Articles Posted in Birth Injury Prevention

injuries sustained in child labor

Injuries to Infant Can Occur During Labor Induction Mistakes

Many mothers are needlessly dying during labor or their babies sustaining life-altering injuries because of medical mistakes and a routine of poor care. And while most of the complications women and newborns are experiencing develop during pregnancy and are mostly treatable, tragic events continue to unfold during planned or induced labors. The medical induction of labor occurs when a care provider uses a drug and/or physical method to try to cause labor to begin before it starts on its own.

According to research provided through the National Partnership for Women & Families and the American Journal of Obstetrics & Gynecology, three situations occur at the end of pregnancy when women or newborns are likely to benefit from induction:

cerebral palsy symptoms

Cerebral Palsy is a Neurological Disorder Caused by Brain Damage

The Centers for Disease Control and Prevention says the average prevalence of cerebral palsy is 3.3 children per 1,000 live births. Cerebral palsy is often a result of a birth injury or abnormal development during or after pregnancy. It can be caused by infection, fetal or pediatric stroke, undiagnosed maternal health problems, premature birth, and asphyxia allowing brain damage to occur before, during, or after childbirth. It is the most common motor and movement disability of childhood and could cause serious, long-term injuries related to other conditions like Erb’s palsy and Klumpke’s palsy.

There are four main types of cerebral palsy, the most commonly diagnosed as spastic cerebral palsy (70% – 80% of cases). Each type differs in movement patterns, location and severity of issues, and should be evaluated alongside individual symptoms. Athetoid, ataxic, and mixed cerebral palsy can be diagnosed alternatively. Most children with cerebral palsy will have symptoms identified after birth or are diagnosed by 18 months old. However, in some cases, symptoms may only become visible as the child becomes fully developed.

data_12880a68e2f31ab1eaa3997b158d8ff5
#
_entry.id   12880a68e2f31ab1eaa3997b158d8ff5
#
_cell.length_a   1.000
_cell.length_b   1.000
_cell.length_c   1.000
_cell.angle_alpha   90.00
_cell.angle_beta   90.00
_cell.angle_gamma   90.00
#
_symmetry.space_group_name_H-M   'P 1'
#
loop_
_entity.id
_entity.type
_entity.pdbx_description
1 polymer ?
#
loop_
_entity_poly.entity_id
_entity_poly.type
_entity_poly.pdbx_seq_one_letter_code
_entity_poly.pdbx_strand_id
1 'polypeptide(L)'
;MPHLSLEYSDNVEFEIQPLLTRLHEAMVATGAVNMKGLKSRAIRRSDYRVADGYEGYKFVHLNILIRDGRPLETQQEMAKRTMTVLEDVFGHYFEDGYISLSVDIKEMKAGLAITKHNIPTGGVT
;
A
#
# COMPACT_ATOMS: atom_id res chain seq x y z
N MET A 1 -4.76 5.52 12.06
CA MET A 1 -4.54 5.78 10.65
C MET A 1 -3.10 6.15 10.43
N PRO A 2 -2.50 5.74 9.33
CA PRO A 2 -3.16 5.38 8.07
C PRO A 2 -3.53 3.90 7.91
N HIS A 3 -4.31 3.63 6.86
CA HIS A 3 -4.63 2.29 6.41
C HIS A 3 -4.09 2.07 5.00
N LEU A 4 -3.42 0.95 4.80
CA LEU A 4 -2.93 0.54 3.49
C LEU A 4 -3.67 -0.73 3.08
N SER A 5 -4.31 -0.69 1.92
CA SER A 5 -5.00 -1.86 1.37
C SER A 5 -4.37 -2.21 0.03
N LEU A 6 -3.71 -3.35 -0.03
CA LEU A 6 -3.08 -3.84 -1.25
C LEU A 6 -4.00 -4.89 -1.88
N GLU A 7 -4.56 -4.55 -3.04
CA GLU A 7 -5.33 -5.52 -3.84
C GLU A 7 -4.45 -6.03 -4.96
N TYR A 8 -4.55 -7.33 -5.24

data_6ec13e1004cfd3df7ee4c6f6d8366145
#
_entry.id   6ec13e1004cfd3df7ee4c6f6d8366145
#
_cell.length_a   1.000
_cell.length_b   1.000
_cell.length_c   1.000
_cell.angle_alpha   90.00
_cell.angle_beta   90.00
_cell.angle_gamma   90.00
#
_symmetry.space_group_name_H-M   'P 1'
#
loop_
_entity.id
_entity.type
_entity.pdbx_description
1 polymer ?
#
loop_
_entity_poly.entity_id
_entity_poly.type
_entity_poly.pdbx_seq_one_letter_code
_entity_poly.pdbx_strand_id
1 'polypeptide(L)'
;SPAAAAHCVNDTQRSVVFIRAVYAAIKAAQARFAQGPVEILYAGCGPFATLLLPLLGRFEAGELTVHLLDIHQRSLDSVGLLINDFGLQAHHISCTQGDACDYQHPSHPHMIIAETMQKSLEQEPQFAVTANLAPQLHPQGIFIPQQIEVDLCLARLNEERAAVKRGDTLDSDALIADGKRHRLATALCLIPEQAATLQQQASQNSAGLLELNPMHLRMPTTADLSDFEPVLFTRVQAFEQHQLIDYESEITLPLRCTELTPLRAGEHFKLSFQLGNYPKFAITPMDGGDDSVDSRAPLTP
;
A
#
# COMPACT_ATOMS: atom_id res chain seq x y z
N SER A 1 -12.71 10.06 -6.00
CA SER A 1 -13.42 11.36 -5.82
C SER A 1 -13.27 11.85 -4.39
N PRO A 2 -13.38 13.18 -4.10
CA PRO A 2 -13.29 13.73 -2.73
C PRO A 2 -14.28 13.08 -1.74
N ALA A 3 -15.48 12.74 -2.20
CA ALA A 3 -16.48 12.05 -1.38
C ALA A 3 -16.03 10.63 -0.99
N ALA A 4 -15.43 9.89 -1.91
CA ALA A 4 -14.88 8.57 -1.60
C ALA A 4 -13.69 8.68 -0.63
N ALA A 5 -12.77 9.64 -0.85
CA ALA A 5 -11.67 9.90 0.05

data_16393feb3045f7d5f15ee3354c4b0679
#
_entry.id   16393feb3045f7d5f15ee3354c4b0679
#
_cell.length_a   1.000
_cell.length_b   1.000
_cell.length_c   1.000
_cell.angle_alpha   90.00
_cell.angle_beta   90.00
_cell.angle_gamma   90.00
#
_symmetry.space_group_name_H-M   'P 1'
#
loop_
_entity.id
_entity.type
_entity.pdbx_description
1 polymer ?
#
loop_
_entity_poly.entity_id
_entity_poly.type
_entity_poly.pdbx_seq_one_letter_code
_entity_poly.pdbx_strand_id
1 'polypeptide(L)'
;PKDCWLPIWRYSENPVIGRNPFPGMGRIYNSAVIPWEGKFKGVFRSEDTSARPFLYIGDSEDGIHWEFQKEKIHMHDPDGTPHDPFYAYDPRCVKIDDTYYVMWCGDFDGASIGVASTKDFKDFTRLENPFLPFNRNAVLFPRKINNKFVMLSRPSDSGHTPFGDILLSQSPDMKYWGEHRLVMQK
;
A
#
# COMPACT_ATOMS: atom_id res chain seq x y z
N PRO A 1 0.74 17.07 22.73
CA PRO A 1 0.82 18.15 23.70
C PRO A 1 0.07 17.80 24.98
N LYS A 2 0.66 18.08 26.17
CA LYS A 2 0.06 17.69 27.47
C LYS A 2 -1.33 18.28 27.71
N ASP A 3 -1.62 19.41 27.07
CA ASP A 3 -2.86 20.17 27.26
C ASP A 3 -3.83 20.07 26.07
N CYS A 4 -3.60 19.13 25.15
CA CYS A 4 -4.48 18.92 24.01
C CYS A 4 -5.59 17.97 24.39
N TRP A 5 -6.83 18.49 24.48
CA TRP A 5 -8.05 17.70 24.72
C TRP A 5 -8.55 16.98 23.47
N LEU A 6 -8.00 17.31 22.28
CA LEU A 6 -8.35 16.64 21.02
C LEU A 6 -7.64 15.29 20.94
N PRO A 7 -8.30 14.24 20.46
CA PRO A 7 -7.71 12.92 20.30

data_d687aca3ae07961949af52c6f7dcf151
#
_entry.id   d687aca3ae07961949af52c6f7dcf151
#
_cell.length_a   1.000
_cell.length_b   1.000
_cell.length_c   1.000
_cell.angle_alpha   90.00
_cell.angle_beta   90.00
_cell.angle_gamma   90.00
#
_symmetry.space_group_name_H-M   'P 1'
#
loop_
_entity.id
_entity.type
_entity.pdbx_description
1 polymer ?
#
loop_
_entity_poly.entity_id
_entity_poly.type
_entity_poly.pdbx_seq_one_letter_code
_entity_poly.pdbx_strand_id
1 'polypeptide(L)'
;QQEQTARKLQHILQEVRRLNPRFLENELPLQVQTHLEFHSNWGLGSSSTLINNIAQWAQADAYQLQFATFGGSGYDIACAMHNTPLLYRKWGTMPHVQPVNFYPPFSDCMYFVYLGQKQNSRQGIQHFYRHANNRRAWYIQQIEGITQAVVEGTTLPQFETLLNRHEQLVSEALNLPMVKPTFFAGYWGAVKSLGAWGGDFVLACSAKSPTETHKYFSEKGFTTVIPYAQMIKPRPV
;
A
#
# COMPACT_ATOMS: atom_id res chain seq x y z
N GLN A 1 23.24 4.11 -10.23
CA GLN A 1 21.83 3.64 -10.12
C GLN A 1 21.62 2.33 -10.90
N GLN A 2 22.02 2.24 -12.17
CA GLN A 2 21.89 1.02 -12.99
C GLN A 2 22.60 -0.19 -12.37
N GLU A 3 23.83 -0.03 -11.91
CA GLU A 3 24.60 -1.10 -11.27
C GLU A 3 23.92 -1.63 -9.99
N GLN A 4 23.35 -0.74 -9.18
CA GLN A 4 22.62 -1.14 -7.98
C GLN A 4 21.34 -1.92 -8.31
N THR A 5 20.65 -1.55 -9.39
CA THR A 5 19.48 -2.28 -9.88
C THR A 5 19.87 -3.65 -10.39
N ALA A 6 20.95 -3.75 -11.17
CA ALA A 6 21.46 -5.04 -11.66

injuries sustained during cesarean section

Emergency C-Section Delays Can Create Lifelong Disability Outcomes

In 2018, 31.9% of all deliveries in the U.S. were by cesarean (c-section), according to the Centers for Disease Control (CDC). This represents only a small decrease from 32% in 2017. That same year, the cesarean delivery rate had increased for the first time since 2009, when it peaked at 32.9% after increasing every year since 1996 (20.7%).

If there are complications with a pregnancy, or problems identified that might impact a baby or the labor process, a doctor may recommend cesarean. This is an invasive surgery in which the baby is born through a cut in a mother’s stomach and uterus. While some c-sections are planned, others are emergencies because the mother’s health or her baby’s health is in danger. When complications are detected during birth, medical practitioners must take quick action to perform c-sections in a timely manner. Failure to do so may result in serious birth injury to the child, including brain damage and lifelong disabilities due to oxygen deprivation.

using ultrasound to find birth defects

Mistakes in Fetal Ultrasound Readings Can Have Devastating Effects During Labor & Delivery

Most women will undergo several minimally invasive fetal ultrasounds during her pregnancy to produce images of the inside of her womb and her unborn child. The images, called sonograms, can provide a closer look at a baby’s internal organs, physical features, size, and allow for doctors to screen for maternal and fetal problems that could assist in a safer birth process.

Ultrasounds are routinely used to:

congenital syphilis and birth injuries

What is Congenital Syphilis?

Syphilis is a chronic bacterial infection spread through sexual contact and sexual intercourse, making it a sexually transmitted disease (STD). Congenital syphilis (CS) is a disease that occurs when a mother with syphilis passes the infection on to her baby during pregnancy, according to the Centers for Disease Control and Prevention (CDC). CS can affect a child’s health, depending on when a mother was adequately diagnosed and received treatment for the infection. Without a diagnosis or the proper treatment, a baby can be lost through miscarriage or stillbirth, but also be born premature, with a low birth rate and have a small chance for survival after birth due to infection.